[Photographer, b. 1946, Neuilly, France, lives in New York.]
I don’t care so much anymore about “good photography,” I am gathering evidence for history.
I am bad at memory—this is why I shoot pictures.
I don’t trust words. I trust pictures.
How do you make the unseen seen?
We are entering into an age in which visual language is defined by a dialogue between photographers and audiences. This means not just the democratic posting of images but the democratic interpretation of images.
I think I’ve got a peculiar disease. I call it “the curse of history,” and it has to do with the fugitive absence/presence of both personal and collective memory. At first I thought it was a kind of personal illness, just related to time, private time, time that passes in one’s life. So I decided to forget and throw myself into the future.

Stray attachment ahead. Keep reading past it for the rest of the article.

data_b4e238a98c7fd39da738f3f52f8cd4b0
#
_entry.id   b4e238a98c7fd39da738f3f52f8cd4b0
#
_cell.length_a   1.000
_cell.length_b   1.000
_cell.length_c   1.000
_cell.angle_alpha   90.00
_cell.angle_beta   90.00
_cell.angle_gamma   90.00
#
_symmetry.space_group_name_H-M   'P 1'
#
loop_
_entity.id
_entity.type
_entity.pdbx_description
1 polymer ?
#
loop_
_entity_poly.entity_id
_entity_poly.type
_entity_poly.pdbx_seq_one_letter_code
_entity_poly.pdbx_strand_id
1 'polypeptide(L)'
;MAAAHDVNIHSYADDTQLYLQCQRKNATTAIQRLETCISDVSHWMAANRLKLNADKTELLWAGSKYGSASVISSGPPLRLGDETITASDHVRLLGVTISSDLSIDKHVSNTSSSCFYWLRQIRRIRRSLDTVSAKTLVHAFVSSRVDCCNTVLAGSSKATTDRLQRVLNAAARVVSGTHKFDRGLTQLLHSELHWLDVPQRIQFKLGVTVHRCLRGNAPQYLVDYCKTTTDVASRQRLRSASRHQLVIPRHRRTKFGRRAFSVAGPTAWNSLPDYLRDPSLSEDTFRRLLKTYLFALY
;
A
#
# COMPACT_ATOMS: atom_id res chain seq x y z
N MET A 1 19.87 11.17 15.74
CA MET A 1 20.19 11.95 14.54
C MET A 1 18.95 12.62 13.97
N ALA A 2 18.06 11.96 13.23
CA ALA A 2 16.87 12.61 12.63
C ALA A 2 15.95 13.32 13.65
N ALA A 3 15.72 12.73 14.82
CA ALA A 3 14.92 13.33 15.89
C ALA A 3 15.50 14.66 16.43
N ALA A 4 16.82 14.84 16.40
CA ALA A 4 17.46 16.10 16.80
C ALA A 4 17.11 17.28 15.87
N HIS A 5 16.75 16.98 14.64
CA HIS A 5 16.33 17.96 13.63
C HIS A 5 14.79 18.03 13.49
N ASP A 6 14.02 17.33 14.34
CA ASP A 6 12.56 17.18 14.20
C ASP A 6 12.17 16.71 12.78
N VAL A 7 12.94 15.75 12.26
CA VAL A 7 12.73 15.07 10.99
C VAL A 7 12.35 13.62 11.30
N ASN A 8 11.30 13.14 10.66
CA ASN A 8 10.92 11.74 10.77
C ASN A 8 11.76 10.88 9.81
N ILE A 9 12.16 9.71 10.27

[The photograph is] still a space to reorganize our thoughts about reality and our place in the world. How do you disentangle the surface of reality?
I’m proposing to you that photography is a language on its own, which is that when you look at images you do derive ideas; and I’m also proposing to you that you can derive ideas without going through words. So I’m forcing you to really look. And this process of looking, it’s like a new set of ideas that are being proposed to you.